for manual recounts in addition to those set forth in Section 102.166, Florida Statutes (2004), and is required to address minimum areas in those rules, but it does not have the authority to abolish manual recounts for certain types of voting

20

equipment.

Respondent is required to adopt rules prescribing

what constitutes a "clear indication on the ballot that the voter has made a definite choice," but Respondent does not have the authority to preclude manual recounts for a touchscreen voting system because it does not believe that a manual recount will reveal a clear indication of the voter's choice. 37. Petitioners and Intervenor have not presented evidence

to establish that the rule is arbitrary and capricious as those terms are defined in Subsection 120.52(8)(e), Florida Statutes (2004). 38. Subsections 120.52(8)(b) and (c), Florida Statutes

(2004), provide that if an agency has exceeded its grant of rulemaking authority or if the rule enlarges, modifies, or contravenes the provisions of law implemented, the rule is deemed to be an invalid exercise of delegated legislative authority. Thus, Petitioners ACLU-FL, CCF, and FSCLC, and

Intervenor PFAWF, have established that Florida Administrative Code Rule 1S-2.031(7) is an invalid exercise of delegated legislative authority. 39. In the Petition to Determine the Invalidity of Rules,

Petitioners requested attorney's fees and costs pursuant to Subsection 120.595(3), Florida Statutes (2003). Jurisdiction is

retained to determine if Petitioners and Intervenor are entitled to attorney's fees and costs, and, if so, the amount.

21

ORDER Based on the foregoing Findings of Fact and Conclusions of Law, it is ORDERED that: 1. Petitioners, Southwest Voter Registration Education

Project and Florida Voters League, Inc., are dismissed. 2. Florida Administrative Code Rule 1S-2.031(7) is an

invalid exercise of delegated legislative authority. 3. The issue of attorney's fees and costs will be

determined in a separate hearing. DONE AND ORDERED this 27th day of August, 2004, in Tallahassee, Leon County, Florida.

S
SUSAN B. KIRKLAND Administrative Law Judge Division of Administrative Hearings The DeSoto Building 1230 Apalachee Parkway Tallahassee, Florida 32399-3060 (850) 488-9675 SUNCOM 278-9675 Fax Filing (850) 921-6847 www.doah.state.fl.us Filed with the Clerk of the Division of Administrative Hearings this 27th day of August, 2004.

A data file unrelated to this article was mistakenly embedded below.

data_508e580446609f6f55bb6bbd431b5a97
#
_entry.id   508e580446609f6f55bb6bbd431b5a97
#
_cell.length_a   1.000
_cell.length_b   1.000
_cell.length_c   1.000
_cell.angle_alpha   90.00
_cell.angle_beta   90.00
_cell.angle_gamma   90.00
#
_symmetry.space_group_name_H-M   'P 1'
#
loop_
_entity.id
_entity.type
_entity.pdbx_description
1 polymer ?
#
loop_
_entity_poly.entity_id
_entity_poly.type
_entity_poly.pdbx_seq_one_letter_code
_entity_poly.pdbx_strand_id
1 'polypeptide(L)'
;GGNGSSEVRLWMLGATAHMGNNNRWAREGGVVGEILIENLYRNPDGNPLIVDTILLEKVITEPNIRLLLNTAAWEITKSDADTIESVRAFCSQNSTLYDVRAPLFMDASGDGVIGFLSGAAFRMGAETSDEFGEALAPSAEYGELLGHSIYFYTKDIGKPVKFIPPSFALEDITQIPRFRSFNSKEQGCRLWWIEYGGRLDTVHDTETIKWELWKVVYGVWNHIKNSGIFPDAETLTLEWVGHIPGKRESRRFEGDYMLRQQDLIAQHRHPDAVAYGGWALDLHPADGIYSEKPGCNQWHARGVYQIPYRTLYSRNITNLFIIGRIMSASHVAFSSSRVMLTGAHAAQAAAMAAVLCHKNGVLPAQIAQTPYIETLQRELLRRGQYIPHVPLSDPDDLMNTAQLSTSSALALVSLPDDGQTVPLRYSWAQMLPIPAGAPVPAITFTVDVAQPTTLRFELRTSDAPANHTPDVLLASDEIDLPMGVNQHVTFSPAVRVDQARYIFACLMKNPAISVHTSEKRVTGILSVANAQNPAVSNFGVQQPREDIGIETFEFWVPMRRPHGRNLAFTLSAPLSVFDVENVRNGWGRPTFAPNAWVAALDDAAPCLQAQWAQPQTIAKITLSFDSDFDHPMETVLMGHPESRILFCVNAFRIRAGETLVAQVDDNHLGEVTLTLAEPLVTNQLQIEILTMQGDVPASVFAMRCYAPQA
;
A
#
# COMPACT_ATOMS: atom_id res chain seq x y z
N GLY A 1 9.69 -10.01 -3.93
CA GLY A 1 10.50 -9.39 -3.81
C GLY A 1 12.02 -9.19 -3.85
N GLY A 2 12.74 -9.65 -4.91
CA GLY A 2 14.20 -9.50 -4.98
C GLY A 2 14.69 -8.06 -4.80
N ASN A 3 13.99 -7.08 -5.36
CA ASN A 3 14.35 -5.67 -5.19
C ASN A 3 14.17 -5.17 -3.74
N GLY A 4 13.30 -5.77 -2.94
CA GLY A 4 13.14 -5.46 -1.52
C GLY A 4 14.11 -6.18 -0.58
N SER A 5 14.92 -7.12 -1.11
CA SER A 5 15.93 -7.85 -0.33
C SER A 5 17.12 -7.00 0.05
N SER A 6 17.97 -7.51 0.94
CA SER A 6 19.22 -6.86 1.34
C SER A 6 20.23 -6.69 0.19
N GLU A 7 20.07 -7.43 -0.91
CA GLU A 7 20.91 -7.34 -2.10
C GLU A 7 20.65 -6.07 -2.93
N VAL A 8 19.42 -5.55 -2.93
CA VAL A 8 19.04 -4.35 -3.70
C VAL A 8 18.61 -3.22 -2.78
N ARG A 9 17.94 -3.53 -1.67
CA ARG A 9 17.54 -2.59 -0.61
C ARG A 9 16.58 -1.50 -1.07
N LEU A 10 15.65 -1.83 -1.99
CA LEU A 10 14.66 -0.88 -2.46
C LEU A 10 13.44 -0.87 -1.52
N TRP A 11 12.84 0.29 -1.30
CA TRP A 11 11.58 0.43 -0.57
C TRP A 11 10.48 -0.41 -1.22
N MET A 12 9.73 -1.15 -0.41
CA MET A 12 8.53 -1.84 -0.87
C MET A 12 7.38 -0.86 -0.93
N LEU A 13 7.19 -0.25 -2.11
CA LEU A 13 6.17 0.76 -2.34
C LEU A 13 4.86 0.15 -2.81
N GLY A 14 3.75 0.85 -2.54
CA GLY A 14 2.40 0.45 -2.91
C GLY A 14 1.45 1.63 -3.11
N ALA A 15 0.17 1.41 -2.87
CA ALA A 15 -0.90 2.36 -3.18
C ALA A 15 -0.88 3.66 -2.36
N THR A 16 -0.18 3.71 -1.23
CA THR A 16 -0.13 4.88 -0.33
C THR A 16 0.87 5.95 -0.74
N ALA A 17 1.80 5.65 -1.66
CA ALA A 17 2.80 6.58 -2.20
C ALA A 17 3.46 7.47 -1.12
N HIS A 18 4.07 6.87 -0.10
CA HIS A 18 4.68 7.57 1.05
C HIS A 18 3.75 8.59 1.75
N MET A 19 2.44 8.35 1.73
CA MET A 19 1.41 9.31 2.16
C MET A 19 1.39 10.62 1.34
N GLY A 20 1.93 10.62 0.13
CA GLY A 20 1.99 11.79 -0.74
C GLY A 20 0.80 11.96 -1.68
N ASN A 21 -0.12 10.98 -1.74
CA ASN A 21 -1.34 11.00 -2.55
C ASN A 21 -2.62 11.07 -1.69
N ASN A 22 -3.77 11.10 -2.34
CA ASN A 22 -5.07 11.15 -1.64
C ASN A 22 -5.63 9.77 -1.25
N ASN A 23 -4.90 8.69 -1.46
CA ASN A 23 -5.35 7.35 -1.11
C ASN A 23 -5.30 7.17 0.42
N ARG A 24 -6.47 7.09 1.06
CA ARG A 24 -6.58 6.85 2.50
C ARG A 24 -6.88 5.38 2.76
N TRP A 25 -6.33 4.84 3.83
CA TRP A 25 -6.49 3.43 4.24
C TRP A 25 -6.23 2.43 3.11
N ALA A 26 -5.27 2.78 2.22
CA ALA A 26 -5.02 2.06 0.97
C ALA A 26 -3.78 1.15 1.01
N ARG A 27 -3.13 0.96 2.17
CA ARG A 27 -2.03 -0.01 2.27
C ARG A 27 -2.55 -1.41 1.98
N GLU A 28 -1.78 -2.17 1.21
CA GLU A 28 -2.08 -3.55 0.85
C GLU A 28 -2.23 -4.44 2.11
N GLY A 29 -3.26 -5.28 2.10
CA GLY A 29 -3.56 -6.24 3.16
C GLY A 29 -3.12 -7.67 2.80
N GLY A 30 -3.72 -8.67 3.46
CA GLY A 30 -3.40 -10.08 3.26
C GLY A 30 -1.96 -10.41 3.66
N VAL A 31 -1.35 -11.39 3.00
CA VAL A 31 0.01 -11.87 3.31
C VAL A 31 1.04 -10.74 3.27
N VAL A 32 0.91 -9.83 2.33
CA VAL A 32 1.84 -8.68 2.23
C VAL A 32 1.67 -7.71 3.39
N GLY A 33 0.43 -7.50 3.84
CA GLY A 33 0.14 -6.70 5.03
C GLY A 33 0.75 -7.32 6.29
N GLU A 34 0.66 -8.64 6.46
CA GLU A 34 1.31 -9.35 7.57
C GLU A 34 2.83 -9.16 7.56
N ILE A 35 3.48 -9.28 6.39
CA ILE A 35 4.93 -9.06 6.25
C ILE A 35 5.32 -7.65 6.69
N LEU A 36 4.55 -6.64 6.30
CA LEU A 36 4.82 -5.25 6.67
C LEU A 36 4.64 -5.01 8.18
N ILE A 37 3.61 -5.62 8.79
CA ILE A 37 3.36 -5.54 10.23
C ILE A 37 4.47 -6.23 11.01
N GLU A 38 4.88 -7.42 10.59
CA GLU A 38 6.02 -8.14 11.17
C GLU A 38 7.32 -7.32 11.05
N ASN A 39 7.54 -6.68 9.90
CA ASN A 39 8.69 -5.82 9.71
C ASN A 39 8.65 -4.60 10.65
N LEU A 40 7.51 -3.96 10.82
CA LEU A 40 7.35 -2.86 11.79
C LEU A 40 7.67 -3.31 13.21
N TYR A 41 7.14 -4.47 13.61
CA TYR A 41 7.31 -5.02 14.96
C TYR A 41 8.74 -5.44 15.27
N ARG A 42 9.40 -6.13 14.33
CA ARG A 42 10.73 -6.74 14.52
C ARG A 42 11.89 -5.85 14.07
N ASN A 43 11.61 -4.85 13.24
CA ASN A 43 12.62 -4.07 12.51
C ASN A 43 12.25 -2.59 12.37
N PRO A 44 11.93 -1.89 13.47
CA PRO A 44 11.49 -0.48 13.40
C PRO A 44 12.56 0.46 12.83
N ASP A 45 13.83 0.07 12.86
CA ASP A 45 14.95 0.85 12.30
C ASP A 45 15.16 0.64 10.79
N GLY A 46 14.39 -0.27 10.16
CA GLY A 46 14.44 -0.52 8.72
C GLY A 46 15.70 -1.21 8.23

22

COPIES FURNISHED: Benjamin R. Patterson, Esquire Jerry G. Traynham, Esquire Patterson & Traynham 315 Beard Street Post Office Box 4289 Tallahassee, Florida 32315-4289 George L. Waas, Esquire Office of the Attorney General The Capitol, Plaza Level 01 Tallahassee, Florida 32399-1050 Reginald J. Mitchell, Esquire 1550 Melvin Street Tallahassee, Florida 32301 Alma R. Gonzalez, Esquire AFSCME Florida Council 79 3064 Highland Oaks Terrace Tallahassee, Florida 32301 Honorable Glenda E. Hood Secretary of State R.A. Gray Building 500 South Bronough Street Tallahassee, Florida 32399-0250 Gerry York, General Counsel Secretary of State The Collins Building 107 West Gaines Street Tallahassee, Florida 32399-0250 Scott Boyd, Executive Director and General Counsel Joint Administrative Procedures Committee 120 Holland Building Tallahassee, Florida 32399-1300

23

NOTICE OF RIGHT TO JUDICIAL REVIEW A party who is adversely affected by this Final Order is entitled to judicial review pursuant to Section 120.68, Florida Statutes. Review proceedings are governed by the Florida Rules of Appellate Procedure. Such proceedings are commenced by filing the original Notice of Appeal with the agency clerk of the Division of Administrative Hearings and a copy, accompanied by filing fees prescribed by law, with the District Court of Appeal, First District, or with the District Court of Appeal in the Appellate District where the party resides. The notice of appeal must be filed within 30 days of rendition of the order to be reviewed.

24

Addendum B

Analysis and Report of Overvotes and Undervotes for the 2004 General Election
Pursuant to Section 101.595, Florida Statutes

January 31, 2005

Florida Department of State Division of Elections Room 316, R.A. Gray Building 500 South Bronough Street Tallahassee, Florida 32399-0250 (850) 245-6200